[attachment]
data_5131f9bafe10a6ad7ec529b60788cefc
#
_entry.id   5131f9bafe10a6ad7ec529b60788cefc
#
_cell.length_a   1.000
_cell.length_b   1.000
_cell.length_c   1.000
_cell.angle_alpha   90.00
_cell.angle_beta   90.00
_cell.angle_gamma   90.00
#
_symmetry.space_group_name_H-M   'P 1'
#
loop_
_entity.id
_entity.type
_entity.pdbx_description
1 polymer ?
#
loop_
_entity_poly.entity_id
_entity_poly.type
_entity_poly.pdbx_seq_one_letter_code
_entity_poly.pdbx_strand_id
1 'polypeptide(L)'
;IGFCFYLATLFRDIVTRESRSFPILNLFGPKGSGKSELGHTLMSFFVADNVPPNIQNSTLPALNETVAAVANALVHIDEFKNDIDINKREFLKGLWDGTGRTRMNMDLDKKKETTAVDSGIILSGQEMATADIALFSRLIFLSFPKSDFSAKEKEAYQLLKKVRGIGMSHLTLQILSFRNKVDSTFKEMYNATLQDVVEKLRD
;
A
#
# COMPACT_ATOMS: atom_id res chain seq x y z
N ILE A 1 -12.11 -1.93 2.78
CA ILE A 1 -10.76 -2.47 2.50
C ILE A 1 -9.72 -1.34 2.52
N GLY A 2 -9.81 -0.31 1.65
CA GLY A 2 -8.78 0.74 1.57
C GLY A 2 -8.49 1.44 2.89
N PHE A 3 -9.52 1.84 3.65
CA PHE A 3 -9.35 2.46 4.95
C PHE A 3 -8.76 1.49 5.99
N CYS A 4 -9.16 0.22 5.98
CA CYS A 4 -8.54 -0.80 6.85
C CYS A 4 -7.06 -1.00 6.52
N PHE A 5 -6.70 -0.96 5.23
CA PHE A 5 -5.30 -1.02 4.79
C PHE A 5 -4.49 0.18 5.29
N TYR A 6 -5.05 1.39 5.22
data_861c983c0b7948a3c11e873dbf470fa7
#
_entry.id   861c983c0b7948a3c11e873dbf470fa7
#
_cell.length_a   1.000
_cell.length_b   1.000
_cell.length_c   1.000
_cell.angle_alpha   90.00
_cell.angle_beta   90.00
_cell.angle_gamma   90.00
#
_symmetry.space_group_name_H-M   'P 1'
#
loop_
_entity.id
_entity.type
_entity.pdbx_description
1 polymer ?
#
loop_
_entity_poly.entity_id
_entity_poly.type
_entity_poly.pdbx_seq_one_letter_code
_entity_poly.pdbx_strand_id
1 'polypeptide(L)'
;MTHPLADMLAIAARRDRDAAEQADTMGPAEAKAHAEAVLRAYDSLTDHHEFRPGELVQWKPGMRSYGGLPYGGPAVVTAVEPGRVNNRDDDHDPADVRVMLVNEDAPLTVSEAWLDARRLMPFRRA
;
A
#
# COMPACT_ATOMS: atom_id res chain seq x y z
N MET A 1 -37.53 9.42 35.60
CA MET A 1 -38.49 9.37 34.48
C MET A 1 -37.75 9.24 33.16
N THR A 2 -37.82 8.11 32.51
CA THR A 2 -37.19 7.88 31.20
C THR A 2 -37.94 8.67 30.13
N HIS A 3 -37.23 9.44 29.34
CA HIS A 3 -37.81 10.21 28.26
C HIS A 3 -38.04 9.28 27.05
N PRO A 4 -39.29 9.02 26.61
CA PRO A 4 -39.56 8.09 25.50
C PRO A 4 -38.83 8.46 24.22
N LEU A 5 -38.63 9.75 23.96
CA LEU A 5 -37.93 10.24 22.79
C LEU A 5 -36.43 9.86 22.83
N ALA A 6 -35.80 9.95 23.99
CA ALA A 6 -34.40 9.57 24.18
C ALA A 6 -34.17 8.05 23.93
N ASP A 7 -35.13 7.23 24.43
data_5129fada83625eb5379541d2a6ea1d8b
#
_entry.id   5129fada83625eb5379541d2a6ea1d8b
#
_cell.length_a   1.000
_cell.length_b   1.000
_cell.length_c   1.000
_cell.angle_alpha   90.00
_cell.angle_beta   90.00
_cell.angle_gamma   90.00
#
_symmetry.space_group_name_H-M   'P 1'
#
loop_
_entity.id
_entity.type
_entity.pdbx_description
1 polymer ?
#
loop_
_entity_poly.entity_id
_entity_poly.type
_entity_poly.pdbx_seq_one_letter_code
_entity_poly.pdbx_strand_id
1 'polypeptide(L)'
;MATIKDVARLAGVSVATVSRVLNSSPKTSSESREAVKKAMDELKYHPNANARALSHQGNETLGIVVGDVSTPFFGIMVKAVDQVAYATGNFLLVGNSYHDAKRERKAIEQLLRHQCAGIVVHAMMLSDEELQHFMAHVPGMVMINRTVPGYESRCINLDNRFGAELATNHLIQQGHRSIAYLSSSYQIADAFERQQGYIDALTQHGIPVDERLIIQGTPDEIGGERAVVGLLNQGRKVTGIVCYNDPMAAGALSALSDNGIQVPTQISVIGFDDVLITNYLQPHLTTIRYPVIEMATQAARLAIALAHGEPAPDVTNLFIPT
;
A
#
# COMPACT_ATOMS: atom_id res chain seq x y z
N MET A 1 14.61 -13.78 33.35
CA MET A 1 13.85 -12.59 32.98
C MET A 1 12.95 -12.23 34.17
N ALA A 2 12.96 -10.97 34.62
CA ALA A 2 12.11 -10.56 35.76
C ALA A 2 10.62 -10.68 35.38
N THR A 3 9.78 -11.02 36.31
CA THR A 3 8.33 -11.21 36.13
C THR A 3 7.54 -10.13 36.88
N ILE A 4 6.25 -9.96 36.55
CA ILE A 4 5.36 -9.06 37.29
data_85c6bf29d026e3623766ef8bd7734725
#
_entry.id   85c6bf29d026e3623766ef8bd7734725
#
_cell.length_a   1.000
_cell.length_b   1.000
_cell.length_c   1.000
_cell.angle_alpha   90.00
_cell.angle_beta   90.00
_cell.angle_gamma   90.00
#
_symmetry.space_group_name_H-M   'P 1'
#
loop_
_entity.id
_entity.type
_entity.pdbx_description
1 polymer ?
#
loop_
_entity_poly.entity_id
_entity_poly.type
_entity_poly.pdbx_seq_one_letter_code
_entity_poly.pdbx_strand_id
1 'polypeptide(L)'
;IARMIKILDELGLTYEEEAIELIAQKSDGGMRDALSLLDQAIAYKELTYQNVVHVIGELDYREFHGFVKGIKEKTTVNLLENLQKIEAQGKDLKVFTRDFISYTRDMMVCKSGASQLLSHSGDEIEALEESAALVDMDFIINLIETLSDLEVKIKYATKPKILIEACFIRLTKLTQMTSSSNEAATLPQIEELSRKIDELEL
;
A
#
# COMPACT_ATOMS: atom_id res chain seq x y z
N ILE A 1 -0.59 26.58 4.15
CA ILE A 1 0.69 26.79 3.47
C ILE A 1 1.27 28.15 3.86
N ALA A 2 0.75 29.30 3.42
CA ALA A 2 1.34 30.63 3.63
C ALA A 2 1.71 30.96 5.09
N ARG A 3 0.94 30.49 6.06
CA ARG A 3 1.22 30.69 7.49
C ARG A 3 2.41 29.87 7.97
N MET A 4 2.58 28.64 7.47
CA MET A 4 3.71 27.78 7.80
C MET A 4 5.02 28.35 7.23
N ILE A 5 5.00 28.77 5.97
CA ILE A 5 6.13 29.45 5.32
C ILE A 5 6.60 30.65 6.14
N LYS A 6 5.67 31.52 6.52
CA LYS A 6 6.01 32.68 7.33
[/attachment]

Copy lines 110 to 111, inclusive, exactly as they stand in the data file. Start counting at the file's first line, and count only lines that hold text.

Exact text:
_entity.id
_entity.type